Adjusting from a position of reaction to a mentally challenging spot like center has not been without its share of problems. "Right now I need to learn the plays. That's a big difference between offense and defense. We have set plays on offense. Once I learn the plays, Coach Longo will continue to develop my body. He's already helping me get stronger and bigger. If I do that, I think I can challenge for a starting position." Strength and conditioning coach, Paul Longo, has a history of taking players like Jason and molding them into star offensive linemen, and Jason has heard about it first hand as he laughingly said, "He's told me about it many times."

When I asked Coach Longo about Kelce, he gave a wry smile before responding. "What we like about Jason Kelce is he's tough and passionate about football. He's got a good work ethic and is a team player. He's got good speed. He's a 4.7 or 4.8 kid. He's in the area of 245 pounds right now, and you'll see him next year at a solid 265 range. Then it will be 285 the next year and eventually 290 to 300 pound range still running a 4.8 forty so he's a perfect example of the kind of kid we want at that position to come in here and be developed like Joe Staley (projected 1st round tackle at Central Michigan)."

Kelce knows he needs to continue to add good weight to become a better offensive lineman, and his goal is extremely ambitious for next season. "I'm going to try to put on as much weight as I can without getting fat. I'm going to try to get to 280-285. I think that's a realistic weight for me to play in August." Once again refer to walk-on rule #1. "I always set the bar high. I don't like to set it low. That way I know I'm doing the best I can."

Another problem for this business major has been making the quarterback snaps in the shotgun formation. "It's been very difficult. I need to get my snaps down. We're primarily a shotgun team, and my snaps just aren't very good right now." After Friday's practice, Jason spent about twenty minutes working with Chris Flores and Chris Jurek on his snaps. "If I'm not out here working extra, Coach Kelly would be on my butt. I want to get on the field so I need to get my snaps down, learn the offense and get my steps right. I'm already behind everyone else." Although Flores and Jurek are competing for the same job, Jason says everyone works together. "We're all friends out here. We all have to be ready if someone gets hurt. Coach Kelly has really been preaching ‘next man in' to us."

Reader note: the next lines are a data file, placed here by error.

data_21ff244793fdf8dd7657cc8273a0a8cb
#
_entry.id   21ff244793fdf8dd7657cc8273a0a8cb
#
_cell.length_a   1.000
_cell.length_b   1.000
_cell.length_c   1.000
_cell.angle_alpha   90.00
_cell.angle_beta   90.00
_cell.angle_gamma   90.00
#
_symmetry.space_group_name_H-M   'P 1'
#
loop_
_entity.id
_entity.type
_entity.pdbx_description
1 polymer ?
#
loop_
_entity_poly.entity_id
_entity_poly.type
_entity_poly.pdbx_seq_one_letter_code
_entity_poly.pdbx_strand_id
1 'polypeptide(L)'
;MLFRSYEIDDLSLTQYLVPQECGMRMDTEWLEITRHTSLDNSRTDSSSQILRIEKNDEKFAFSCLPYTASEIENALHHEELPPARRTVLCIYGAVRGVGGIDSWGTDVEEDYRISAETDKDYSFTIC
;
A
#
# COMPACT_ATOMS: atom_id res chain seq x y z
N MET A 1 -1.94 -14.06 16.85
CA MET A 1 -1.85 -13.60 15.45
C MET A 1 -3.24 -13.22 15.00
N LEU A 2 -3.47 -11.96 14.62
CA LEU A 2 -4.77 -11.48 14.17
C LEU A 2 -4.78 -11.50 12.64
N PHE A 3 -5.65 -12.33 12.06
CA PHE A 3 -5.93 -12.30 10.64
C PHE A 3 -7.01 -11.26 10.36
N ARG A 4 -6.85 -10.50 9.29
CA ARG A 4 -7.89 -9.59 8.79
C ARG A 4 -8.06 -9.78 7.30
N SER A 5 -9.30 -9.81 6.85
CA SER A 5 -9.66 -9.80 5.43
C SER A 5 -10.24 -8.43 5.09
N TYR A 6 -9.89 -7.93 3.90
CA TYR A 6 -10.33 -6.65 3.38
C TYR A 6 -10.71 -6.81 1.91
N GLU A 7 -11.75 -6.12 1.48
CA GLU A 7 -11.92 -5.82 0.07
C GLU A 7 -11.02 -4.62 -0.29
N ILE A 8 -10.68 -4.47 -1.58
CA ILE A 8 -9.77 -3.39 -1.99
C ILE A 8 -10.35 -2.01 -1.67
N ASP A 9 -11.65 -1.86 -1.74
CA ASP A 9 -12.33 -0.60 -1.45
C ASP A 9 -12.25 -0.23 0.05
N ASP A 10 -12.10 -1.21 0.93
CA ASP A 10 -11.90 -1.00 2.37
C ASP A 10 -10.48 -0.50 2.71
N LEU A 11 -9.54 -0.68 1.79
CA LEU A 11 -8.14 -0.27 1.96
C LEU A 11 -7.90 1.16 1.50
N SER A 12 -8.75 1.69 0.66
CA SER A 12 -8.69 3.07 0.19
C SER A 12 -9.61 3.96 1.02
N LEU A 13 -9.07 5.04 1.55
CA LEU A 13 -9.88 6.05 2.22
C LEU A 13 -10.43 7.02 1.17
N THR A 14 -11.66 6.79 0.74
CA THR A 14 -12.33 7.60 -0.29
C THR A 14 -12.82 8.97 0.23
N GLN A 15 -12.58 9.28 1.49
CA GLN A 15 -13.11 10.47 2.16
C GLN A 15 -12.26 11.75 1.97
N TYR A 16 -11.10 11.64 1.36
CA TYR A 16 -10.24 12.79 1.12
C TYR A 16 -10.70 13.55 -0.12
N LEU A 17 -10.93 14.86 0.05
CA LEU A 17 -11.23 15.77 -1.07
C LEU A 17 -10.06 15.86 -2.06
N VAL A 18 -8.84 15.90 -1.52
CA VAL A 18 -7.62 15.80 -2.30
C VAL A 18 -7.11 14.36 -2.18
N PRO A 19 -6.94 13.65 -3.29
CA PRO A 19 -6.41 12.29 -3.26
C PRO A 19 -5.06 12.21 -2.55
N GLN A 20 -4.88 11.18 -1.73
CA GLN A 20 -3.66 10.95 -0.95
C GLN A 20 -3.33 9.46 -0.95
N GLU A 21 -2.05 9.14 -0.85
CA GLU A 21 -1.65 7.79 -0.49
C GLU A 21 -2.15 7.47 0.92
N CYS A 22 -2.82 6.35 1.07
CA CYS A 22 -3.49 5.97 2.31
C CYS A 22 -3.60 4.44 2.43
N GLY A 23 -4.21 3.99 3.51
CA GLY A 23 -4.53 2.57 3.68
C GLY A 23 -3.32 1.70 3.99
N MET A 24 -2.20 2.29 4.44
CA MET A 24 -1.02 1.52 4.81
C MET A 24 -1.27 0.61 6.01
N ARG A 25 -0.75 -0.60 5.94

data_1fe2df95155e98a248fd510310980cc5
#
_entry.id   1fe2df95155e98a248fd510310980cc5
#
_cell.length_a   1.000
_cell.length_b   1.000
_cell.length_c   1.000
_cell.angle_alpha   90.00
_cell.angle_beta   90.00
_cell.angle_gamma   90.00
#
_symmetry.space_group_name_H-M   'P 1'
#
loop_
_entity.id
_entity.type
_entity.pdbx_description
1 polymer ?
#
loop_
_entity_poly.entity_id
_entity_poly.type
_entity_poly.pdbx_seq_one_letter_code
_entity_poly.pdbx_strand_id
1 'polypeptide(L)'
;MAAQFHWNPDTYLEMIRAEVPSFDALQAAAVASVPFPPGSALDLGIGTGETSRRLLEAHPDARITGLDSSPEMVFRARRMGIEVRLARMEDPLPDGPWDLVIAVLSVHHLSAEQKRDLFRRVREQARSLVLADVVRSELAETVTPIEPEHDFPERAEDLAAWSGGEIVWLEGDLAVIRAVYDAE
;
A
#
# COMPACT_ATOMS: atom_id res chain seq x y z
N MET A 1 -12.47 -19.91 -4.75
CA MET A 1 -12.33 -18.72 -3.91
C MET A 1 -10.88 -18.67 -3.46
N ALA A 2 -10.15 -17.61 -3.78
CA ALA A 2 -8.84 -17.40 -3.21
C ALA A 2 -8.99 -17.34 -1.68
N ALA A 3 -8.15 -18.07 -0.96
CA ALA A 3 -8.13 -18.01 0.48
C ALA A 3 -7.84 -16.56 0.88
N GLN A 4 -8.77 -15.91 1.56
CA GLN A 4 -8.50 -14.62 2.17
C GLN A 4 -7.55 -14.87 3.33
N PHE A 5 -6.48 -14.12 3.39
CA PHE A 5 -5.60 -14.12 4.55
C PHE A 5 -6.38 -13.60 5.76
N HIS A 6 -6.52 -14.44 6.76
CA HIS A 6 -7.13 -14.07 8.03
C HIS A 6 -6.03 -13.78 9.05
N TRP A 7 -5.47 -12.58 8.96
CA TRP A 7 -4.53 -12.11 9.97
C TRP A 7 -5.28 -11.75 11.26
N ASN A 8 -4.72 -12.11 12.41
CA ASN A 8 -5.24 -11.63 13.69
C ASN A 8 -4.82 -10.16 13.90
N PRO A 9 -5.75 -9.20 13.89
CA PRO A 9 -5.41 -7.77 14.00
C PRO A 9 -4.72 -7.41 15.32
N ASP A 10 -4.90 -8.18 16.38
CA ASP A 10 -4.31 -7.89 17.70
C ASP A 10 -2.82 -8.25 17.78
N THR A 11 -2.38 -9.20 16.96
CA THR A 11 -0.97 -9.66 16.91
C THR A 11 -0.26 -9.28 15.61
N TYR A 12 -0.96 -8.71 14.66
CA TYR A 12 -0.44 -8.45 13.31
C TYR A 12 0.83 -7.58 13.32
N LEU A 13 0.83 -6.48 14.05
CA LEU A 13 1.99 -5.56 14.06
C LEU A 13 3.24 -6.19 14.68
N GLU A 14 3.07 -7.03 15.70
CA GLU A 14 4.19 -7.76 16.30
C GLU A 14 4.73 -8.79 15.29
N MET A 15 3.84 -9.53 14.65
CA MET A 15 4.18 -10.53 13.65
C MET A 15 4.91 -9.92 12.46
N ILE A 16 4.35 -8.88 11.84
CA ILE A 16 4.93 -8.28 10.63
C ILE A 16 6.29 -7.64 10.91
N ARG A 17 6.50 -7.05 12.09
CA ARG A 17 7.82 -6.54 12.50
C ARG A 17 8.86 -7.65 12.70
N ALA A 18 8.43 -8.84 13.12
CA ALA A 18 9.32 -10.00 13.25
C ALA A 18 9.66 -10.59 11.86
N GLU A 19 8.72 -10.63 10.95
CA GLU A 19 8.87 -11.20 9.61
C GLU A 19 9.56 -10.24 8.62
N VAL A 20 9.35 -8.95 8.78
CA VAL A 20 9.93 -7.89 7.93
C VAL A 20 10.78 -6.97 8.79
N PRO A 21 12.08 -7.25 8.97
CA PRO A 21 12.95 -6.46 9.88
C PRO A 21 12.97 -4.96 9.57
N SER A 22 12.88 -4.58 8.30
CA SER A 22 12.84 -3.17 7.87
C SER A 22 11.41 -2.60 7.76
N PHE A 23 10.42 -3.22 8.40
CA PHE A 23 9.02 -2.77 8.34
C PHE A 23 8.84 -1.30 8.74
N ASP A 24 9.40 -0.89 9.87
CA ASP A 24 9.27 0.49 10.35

When Kelce came to Cincinnati, he quickly earned an impressive nickname. "They used to call me Dick Butkus for the first two weeks when I came to camp. No one really knew who I was, and I was running around hitting guys. It was kind of an old school name because I wasn't that fast but big and strong." He admits he misses those opportunities of waylaying a running back. "Yeah, I miss hitting running backs, but now I have to block for them. But I'm happy with what I'm doing." Jason actually averaged over 9 yards a carry as a high school runner so he was also asked if he missed toting the pig skin. He couldn't resist poking some fun at the guys he know helps. "Everyone misses being a running back. It's the easiest job on the field-running and scoring touchdowns."

But nothing is easy about being a walk-on, and no one knows that better than Jason Kelce as he tries to earn his scholarship by learning a brand-new position. Meanwhile, there's a twinkle in Paul Longo's eyes as he looks at a young, raw center and talks about "his next project."